Niche at the Mnajdra South Temple
Mnajdra is located in Malta
Location within Malta
LocationQrendi, Malta
Coordinates35°49′36″N 14°26′11″E / 35.82667°N 14.43639°E / 35.82667; 14.43639
Foundedc.3600 BC–c.3200 BC
PeriodsĠgantija phase
Tarxien phase
Site notes
Excavation dates1840–1954
ArchaeologistsJ. G. Vance
Themistocles Zammit
John Davies Evans
ConditionWell-preserved ruins
OwnershipGovernment of Malta
ManagementHeritage Malta
Public accessYes
WebsiteHeritage Malta
Part ofMegalithic Temples of Malta
CriteriaCultural: (iv)
Inscription1980 (4th Session)
Extensions1992, 2015
Area0.563 ha (60,600 sq ft)

Mnajdra (Maltese: L-Imnajdra) is a megalithic temple complex found on the southern coast of the Mediterranean island of Malta. Mnajdra is approximately 497 metres (544 yd) from the Ħaġar Qim megalithic complex. Mnajdra was built around the fourth millennium BCE; the Megalithic Temples of Malta are among the most ancient religious sites on Earth, described by the World Heritage Sites committee as "unique architectural masterpieces." In 1992 UNESCO recognized the Mnajdra complex and four other Maltese megalithic structures as UNESCO World Heritage Sites. In 2009 work was completed on a protective tent.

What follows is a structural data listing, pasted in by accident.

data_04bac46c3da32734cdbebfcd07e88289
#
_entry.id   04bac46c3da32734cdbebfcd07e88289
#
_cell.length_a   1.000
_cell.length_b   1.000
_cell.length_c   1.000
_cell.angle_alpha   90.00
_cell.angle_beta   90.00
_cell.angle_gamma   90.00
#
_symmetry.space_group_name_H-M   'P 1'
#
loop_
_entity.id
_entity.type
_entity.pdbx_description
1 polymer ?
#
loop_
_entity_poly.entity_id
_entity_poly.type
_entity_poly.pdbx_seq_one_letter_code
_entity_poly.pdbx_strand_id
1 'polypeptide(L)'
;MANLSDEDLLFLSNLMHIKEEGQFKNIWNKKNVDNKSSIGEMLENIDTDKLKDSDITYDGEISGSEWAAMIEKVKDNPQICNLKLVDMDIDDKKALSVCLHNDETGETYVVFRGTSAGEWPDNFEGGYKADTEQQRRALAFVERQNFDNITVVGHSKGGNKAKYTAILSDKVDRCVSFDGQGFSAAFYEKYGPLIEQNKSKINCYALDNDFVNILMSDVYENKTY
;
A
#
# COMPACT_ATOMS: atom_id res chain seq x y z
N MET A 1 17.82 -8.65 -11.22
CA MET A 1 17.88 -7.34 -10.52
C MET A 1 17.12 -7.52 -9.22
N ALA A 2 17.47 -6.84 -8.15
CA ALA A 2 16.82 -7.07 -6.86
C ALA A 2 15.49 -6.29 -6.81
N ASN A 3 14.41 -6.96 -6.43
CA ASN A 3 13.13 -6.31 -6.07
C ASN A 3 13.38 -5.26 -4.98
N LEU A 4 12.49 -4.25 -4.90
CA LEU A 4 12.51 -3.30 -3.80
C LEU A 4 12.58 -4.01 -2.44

Upper temple panoramic
Low temple panoramic

Mnajdra is made of coralline limestone, which is much harder than the soft globigerina limestone of Ħaġar Qim. The main structural systems used in the temples are corbelling with smaller stones, and post and lintel construction using large slabs of limestone.

The cloverleaf plan of Mnajdra appears more regular than that of Ħagar Qim, and seems reminiscent of the earlier complex at Ggantija. The prehistoric structure consists of three temples, conjoined, but not connected: the upper, middle, and lower.

The upper temple is the oldest structure in the Mnajdra complex and dates to the Ggantija phase (3600-3200 BC). It is a three-apsed building, the central apse opening blocked by a low screen wall. The pillar-stones were decorated with pitmarks drilled in horizontal rows on the inner surface.